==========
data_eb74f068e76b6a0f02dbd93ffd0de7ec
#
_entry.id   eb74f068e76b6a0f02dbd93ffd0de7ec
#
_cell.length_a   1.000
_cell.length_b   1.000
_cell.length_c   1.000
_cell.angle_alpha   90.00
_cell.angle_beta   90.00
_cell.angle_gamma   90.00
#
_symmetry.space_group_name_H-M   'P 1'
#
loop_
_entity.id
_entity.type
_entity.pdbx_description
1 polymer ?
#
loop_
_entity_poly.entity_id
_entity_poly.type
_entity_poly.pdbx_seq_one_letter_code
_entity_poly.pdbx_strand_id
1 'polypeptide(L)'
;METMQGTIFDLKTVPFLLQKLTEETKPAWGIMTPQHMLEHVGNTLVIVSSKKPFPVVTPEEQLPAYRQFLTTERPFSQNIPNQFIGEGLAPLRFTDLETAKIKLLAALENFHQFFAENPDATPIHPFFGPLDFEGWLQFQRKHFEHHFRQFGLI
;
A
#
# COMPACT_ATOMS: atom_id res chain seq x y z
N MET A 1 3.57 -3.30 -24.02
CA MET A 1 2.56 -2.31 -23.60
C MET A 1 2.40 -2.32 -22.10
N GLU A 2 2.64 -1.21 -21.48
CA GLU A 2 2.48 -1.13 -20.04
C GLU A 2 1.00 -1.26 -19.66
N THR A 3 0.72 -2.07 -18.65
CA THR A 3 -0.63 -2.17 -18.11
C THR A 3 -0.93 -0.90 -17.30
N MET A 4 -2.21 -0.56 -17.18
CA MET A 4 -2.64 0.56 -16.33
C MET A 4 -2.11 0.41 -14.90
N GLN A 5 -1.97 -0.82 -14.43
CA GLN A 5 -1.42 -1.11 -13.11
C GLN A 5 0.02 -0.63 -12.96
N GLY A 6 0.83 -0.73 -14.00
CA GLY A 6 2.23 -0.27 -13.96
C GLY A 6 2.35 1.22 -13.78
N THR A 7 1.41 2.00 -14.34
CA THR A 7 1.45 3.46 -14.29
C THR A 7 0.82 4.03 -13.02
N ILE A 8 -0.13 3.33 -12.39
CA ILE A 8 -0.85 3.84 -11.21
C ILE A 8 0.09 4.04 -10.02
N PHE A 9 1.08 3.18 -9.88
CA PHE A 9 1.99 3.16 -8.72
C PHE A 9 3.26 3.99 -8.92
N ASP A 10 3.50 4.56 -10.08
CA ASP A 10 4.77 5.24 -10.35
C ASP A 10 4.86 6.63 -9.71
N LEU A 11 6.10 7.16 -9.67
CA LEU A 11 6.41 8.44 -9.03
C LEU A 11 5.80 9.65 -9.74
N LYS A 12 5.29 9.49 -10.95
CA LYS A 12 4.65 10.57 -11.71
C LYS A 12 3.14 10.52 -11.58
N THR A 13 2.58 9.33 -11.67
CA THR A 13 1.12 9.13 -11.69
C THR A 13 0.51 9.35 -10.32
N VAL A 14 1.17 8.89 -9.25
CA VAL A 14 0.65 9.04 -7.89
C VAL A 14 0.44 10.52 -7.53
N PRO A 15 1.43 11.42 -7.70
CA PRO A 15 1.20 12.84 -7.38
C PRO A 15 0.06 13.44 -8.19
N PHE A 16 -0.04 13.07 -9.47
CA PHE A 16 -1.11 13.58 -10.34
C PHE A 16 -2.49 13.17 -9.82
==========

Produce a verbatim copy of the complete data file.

data_eb74f068e76b6a0f02dbd93ffd0de7ec
#
_entry.id   eb74f068e76b6a0f02dbd93ffd0de7ec
#
_cell.length_a   1.000
_cell.length_b   1.000
_cell.length_c   1.000
_cell.angle_alpha   90.00
_cell.angle_beta   90.00
_cell.angle_gamma   90.00
#
_symmetry.space_group_name_H-M   'P 1'
#
loop_
_entity.id
_entity.type
_entity.pdbx_description
1 polymer ?
#
loop_
_entity_poly.entity_id
_entity_poly.type
_entity_poly.pdbx_seq_one_letter_code
_entity_poly.pdbx_strand_id
1 'polypeptide(L)'
;METMQGTIFDLKTVPFLLQKLTEETKPAWGIMTPQHMLEHVGNTLVIVSSKKPFPVVTPEEQLPAYRQFLTTERPFSQNIPNQFIGEGLAPLRFTDLETAKIKLLAALENFHQFFAENPDATPIHPFFGPLDFEGWLQFQRKHFEHHFRQFGLI
;
A
#
# COMPACT_ATOMS: atom_id res chain seq x y z
N MET A 1 3.57 -3.30 -24.02
CA MET A 1 2.56 -2.31 -23.60
C MET A 1 2.40 -2.32 -22.10
N GLU A 2 2.64 -1.21 -21.48
CA GLU A 2 2.48 -1.13 -20.04
C GLU A 2 1.00 -1.26 -19.66
N THR A 3 0.72 -2.07 -18.65
CA THR A 3 -0.63 -2.17 -18.11
C THR A 3 -0.93 -0.90 -17.30
N MET A 4 -2.21 -0.56 -17.18
CA MET A 4 -2.64 0.56 -16.33
C MET A 4 -2.11 0.41 -14.90
N GLN A 5 -1.97 -0.82 -14.43
CA GLN A 5 -1.42 -1.11 -13.11
C GLN A 5 0.02 -0.63 -12.96
N GLY A 6 0.83 -0.73 -14.00
CA GLY A 6 2.23 -0.27 -13.96
C GLY A 6 2.35 1.22 -13.78
N THR A 7 1.41 2.00 -14.34
CA THR A 7 1.45 3.46 -14.29
C THR A 7 0.82 4.03 -13.02
N ILE A 8 -0.13 3.33 -12.39
CA ILE A 8 -0.85 3.84 -11.21
C ILE A 8 0.09 4.04 -10.02
N PHE A 9 1.08 3.18 -9.88
CA PHE A 9 1.99 3.16 -8.72
C PHE A 9 3.26 3.99 -8.92
N ASP A 10 3.50 4.56 -10.08
CA ASP A 10 4.77 5.24 -10.35
C ASP A 10 4.86 6.63 -9.71
N LEU A 11 6.10 7.16 -9.67
CA LEU A 11 6.41 8.44 -9.03
C LEU A 11 5.80 9.65 -9.74
N LYS A 12 5.29 9.49 -10.95
CA LYS A 12 4.65 10.57 -11.71
C LYS A 12 3.14 10.52 -11.58
N THR A 13 2.58 9.33 -11.67
CA THR A 13 1.12 9.13 -11.69
C THR A 13 0.51 9.35 -10.32
N VAL A 14 1.17 8.89 -9.25
CA VAL A 14 0.65 9.04 -7.89
C VAL A 14 0.44 10.52 -7.53
N PRO A 15 1.43 11.42 -7.70
CA PRO A 15 1.20 12.84 -7.38
C PRO A 15 0.06 13.44 -8.19
N PHE A 16 -0.04 13.07 -9.47
CA PHE A 16 -1.11 13.58 -10.34
C PHE A 16 -2.49 13.17 -9.82